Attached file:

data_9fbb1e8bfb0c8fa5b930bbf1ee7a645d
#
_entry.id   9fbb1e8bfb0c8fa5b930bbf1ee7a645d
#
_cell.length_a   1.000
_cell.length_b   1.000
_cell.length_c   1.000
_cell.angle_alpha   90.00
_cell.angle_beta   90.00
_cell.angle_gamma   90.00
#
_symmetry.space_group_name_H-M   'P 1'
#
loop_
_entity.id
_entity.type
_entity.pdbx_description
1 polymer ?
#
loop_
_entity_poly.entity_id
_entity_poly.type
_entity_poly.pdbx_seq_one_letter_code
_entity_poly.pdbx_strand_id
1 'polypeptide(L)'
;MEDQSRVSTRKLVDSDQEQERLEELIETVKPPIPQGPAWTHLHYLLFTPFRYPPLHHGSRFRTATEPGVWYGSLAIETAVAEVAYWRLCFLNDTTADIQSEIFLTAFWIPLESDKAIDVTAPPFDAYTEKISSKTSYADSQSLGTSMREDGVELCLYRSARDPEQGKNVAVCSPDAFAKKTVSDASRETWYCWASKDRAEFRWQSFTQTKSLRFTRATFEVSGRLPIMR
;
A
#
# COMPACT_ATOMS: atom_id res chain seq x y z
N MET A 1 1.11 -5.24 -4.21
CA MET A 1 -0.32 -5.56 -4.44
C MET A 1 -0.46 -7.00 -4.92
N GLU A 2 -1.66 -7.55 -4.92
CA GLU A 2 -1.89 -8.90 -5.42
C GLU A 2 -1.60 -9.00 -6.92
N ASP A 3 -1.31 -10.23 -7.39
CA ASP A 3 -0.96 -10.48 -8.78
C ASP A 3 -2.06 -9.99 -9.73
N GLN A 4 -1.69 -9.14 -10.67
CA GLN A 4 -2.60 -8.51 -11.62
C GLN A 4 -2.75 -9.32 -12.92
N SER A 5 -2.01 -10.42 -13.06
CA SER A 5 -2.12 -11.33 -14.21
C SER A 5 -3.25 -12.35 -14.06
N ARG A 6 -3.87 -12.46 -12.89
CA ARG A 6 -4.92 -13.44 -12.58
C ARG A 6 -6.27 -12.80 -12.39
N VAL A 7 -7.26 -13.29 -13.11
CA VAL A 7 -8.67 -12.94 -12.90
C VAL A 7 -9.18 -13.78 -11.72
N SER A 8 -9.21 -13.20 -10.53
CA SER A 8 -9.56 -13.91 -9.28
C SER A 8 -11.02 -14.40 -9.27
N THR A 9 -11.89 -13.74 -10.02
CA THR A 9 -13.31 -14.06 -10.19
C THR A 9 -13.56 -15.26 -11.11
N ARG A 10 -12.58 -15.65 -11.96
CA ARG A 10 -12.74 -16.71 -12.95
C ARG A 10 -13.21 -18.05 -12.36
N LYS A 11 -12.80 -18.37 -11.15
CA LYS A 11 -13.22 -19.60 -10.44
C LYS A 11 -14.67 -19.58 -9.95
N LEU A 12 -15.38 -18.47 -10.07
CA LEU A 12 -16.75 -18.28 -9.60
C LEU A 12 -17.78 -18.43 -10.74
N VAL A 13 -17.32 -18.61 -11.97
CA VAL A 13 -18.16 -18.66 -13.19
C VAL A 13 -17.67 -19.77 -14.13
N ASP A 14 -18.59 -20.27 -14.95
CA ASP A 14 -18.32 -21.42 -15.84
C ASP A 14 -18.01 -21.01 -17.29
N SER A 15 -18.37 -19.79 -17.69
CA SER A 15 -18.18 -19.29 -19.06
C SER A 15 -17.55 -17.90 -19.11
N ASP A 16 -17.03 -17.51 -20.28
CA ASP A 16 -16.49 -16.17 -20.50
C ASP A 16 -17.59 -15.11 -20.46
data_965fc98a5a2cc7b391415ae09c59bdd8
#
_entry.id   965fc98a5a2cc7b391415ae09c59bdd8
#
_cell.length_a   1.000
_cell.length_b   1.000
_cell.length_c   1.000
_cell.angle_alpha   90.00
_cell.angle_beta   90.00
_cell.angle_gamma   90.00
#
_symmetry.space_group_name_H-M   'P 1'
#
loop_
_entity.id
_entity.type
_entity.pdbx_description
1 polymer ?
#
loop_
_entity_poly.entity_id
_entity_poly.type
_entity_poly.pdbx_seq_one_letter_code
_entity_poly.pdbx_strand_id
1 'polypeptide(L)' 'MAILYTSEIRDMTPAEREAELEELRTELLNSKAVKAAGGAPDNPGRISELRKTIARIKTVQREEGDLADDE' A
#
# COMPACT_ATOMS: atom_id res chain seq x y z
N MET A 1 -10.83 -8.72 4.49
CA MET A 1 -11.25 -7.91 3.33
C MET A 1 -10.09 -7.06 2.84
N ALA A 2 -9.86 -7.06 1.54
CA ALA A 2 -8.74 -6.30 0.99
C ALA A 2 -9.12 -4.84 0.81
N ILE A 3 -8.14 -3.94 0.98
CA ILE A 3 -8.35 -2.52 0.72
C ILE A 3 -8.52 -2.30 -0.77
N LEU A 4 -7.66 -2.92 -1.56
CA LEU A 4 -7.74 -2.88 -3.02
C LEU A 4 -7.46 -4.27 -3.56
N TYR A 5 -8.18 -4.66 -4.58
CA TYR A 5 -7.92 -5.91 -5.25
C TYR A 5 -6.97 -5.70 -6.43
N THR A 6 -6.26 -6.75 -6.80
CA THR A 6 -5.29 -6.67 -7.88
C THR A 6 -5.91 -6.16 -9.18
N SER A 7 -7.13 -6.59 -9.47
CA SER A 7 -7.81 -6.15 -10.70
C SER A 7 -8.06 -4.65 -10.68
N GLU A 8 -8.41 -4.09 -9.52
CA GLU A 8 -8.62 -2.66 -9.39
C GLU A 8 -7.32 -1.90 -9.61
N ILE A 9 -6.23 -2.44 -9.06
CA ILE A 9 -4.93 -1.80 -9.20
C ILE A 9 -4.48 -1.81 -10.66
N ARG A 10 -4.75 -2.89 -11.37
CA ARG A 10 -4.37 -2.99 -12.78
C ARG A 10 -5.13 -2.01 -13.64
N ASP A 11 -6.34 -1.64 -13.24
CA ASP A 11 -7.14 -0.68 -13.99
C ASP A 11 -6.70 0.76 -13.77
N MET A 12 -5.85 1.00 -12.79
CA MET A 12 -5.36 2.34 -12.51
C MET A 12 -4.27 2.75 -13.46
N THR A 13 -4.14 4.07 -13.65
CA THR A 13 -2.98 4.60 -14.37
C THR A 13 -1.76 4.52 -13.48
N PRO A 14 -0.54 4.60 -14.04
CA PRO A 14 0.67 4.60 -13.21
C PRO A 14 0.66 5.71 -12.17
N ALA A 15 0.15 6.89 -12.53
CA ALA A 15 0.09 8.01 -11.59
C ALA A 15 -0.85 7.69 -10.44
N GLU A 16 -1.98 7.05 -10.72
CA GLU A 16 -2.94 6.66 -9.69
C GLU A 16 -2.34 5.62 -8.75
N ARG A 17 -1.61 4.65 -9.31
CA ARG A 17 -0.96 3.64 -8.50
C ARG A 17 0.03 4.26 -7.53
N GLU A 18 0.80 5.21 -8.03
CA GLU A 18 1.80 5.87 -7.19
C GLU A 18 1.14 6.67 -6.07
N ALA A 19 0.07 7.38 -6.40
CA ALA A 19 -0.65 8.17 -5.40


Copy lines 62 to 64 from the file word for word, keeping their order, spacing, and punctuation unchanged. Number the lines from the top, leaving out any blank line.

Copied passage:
CA LYS A 11 -13.22 -19.60 -10.44
C LYS A 11 -14.67 -19.58 -9.95
N LEU A 12 -15.38 -18.47 -10.07